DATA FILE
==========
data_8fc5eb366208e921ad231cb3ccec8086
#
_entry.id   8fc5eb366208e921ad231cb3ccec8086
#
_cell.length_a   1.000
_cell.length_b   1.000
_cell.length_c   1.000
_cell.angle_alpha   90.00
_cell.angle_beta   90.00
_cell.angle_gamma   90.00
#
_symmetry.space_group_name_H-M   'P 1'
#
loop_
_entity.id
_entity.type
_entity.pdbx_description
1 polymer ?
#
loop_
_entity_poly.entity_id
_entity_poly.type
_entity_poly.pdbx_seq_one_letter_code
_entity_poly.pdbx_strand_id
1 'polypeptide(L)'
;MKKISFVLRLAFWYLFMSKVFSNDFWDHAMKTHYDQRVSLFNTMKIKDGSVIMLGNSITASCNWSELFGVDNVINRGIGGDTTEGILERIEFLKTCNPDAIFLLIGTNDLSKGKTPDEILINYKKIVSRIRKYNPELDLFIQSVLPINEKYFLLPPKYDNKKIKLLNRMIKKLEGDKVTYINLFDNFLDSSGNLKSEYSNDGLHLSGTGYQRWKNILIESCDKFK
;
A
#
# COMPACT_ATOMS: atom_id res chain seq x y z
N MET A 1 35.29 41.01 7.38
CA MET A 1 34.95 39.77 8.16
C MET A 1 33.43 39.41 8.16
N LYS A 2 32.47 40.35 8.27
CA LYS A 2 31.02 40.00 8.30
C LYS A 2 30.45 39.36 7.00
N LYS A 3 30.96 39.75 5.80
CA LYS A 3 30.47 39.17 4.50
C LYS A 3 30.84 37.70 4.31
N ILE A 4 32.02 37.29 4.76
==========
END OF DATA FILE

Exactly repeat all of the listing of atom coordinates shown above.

data_8fc5eb366208e921ad231cb3ccec8086
#
_entry.id   8fc5eb366208e921ad231cb3ccec8086
#
_cell.length_a   1.000
_cell.length_b   1.000
_cell.length_c   1.000
_cell.angle_alpha   90.00
_cell.angle_beta   90.00
_cell.angle_gamma   90.00
#
_symmetry.space_group_name_H-M   'P 1'
#
loop_
_entity.id
_entity.type
_entity.pdbx_description
1 polymer ?
#
loop_
_entity_poly.entity_id
_entity_poly.type
_entity_poly.pdbx_seq_one_letter_code
_entity_poly.pdbx_strand_id
1 'polypeptide(L)'
;MKKISFVLRLAFWYLFMSKVFSNDFWDHAMKTHYDQRVSLFNTMKIKDGSVIMLGNSITASCNWSELFGVDNVINRGIGGDTTEGILERIEFLKTCNPDAIFLLIGTNDLSKGKTPDEILINYKKIVSRIRKYNPELDLFIQSVLPINEKYFLLPPKYDNKKIKLLNRMIKKLEGDKVTYINLFDNFLDSSGNLKSEYSNDGLHLSGTGYQRWKNILIESCDKFK
;
A
#
# COMPACT_ATOMS: atom_id res chain seq x y z
N MET A 1 35.29 41.01 7.38
CA MET A 1 34.95 39.77 8.16
C MET A 1 33.43 39.41 8.16
N LYS A 2 32.47 40.35 8.27
CA LYS A 2 31.02 40.00 8.30
C LYS A 2 30.45 39.36 7.00
N LYS A 3 30.96 39.75 5.80
CA LYS A 3 30.47 39.17 4.50
C LYS A 3 30.84 37.70 4.31
N ILE A 4 32.02 37.29 4.76